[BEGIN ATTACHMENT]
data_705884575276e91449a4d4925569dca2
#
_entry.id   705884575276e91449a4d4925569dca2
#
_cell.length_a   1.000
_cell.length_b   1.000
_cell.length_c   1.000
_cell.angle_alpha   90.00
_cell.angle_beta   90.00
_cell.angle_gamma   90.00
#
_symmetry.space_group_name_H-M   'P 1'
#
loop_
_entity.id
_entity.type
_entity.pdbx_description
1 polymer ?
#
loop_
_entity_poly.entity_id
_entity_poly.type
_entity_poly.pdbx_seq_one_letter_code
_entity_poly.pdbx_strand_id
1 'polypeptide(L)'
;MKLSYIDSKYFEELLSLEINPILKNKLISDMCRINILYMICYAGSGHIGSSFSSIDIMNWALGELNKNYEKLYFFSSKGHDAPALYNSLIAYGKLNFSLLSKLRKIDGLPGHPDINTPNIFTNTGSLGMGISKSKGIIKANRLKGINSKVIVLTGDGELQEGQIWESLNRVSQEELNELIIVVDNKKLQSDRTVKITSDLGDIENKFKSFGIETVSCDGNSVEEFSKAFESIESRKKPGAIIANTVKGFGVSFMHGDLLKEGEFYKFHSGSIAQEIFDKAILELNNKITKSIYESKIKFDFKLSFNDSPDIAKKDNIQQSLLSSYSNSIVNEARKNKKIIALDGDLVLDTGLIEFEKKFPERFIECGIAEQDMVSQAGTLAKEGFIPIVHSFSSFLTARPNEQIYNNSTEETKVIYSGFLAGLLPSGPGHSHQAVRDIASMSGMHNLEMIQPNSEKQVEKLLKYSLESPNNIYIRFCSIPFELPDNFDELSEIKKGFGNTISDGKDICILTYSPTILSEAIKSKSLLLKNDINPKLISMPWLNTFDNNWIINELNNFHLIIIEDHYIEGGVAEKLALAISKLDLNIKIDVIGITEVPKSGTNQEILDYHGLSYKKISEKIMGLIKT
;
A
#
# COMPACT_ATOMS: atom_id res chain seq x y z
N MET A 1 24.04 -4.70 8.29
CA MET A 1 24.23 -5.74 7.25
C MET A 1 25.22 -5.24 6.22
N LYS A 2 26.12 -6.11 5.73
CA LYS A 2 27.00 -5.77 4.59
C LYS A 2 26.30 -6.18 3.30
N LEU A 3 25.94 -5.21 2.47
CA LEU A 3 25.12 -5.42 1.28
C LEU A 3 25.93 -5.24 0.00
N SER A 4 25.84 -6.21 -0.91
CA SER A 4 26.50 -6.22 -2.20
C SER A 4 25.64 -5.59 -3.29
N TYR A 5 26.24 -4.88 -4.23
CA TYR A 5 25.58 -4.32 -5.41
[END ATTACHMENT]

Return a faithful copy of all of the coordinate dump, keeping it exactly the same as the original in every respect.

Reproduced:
data_705884575276e91449a4d4925569dca2
#
_entry.id   705884575276e91449a4d4925569dca2
#
_cell.length_a   1.000
_cell.length_b   1.000
_cell.length_c   1.000
_cell.angle_alpha   90.00
_cell.angle_beta   90.00
_cell.angle_gamma   90.00
#
_symmetry.space_group_name_H-M   'P 1'
#
loop_
_entity.id
_entity.type
_entity.pdbx_description
1 polymer ?
#
loop_
_entity_poly.entity_id
_entity_poly.type
_entity_poly.pdbx_seq_one_letter_code
_entity_poly.pdbx_strand_id
1 'polypeptide(L)'
;MKLSYIDSKYFEELLSLEINPILKNKLISDMCRINILYMICYAGSGHIGSSFSSIDIMNWALGELNKNYEKLYFFSSKGHDAPALYNSLIAYGKLNFSLLSKLRKIDGLPGHPDINTPNIFTNTGSLGMGISKSKGIIKANRLKGINSKVIVLTGDGELQEGQIWESLNRVSQEELNELIIVVDNKKLQSDRTVKITSDLGDIENKFKSFGIETVSCDGNSVEEFSKAFESIESRKKPGAIIANTVKGFGVSFMHGDLLKEGEFYKFHSGSIAQEIFDKAILELNNKITKSIYESKIKFDFKLSFNDSPDIAKKDNIQQSLLSSYSNSIVNEARKNKKIIALDGDLVLDTGLIEFEKKFPERFIECGIAEQDMVSQAGTLAKEGFIPIVHSFSSFLTARPNEQIYNNSTEETKVIYSGFLAGLLPSGPGHSHQAVRDIASMSGMHNLEMIQPNSEKQVEKLLKYSLESPNNIYIRFCSIPFELPDNFDELSEIKKGFGNTISDGKDICILTYSPTILSEAIKSKSLLLKNDINPKLISMPWLNTFDNNWIINELNNFHLIIIEDHYIEGGVAEKLALAISKLDLNIKIDVIGITEVPKSGTNQEILDYHGLSYKKISEKIMGLIKT
;
A
#
# COMPACT_ATOMS: atom_id res chain seq x y z
N MET A 1 24.04 -4.70 8.29
CA MET A 1 24.23 -5.74 7.25
C MET A 1 25.22 -5.24 6.22
N LYS A 2 26.12 -6.11 5.73
CA LYS A 2 27.00 -5.77 4.59
C LYS A 2 26.30 -6.18 3.30
N LEU A 3 25.94 -5.21 2.47
CA LEU A 3 25.12 -5.42 1.28
C LEU A 3 25.93 -5.24 0.00
N SER A 4 25.84 -6.21 -0.91
CA SER A 4 26.50 -6.22 -2.20
C SER A 4 25.64 -5.59 -3.29
N TYR A 5 26.24 -4.88 -4.23
CA TYR A 5 25.58 -4.32 -5.41